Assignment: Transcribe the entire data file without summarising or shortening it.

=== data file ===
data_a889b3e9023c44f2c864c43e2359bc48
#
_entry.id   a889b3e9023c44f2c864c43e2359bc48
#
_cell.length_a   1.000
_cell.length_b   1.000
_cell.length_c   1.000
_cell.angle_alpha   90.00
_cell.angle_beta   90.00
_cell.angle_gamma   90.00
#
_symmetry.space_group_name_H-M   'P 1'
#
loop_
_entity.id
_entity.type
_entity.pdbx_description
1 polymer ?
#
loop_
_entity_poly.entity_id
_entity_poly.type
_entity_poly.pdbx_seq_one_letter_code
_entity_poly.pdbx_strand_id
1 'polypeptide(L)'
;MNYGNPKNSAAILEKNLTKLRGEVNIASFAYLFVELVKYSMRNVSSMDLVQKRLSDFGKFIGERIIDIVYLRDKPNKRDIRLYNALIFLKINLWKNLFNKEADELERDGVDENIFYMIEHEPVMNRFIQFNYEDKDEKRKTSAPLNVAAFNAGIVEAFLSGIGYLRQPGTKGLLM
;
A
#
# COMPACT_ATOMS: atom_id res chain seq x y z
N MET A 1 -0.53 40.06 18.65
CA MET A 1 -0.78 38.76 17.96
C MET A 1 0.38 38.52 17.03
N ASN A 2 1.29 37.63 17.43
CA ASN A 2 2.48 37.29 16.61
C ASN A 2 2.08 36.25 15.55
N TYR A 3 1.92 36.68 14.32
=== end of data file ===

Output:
data_a889b3e9023c44f2c864c43e2359bc48
#
_entry.id   a889b3e9023c44f2c864c43e2359bc48
#
_cell.length_a   1.000
_cell.length_b   1.000
_cell.length_c   1.000
_cell.angle_alpha   90.00
_cell.angle_beta   90.00
_cell.angle_gamma   90.00
#
_symmetry.space_group_name_H-M   'P 1'
#
loop_
_entity.id
_entity.type
_entity.pdbx_description
1 polymer ?
#
loop_
_entity_poly.entity_id
_entity_poly.type
_entity_poly.pdbx_seq_one_letter_code
_entity_poly.pdbx_strand_id
1 'polypeptide(L)'
;MNYGNPKNSAAILEKNLTKLRGEVNIASFAYLFVELVKYSMRNVSSMDLVQKRLSDFGKFIGERIIDIVYLRDKPNKRDIRLYNALIFLKINLWKNLFNKEADELERDGVDENIFYMIEHEPVMNRFIQFNYEDKDEKRKTSAPLNVAAFNAGIVEAFLSGIGYLRQPGTKGLLM
;
A
#
# COMPACT_ATOMS: atom_id res chain seq x y z
N MET A 1 -0.53 40.06 18.65
CA MET A 1 -0.78 38.76 17.96
C MET A 1 0.38 38.52 17.03
N ASN A 2 1.29 37.63 17.43
CA ASN A 2 2.48 37.29 16.61
C ASN A 2 2.08 36.25 15.55
N TYR A 3 1.92 36.68 14.32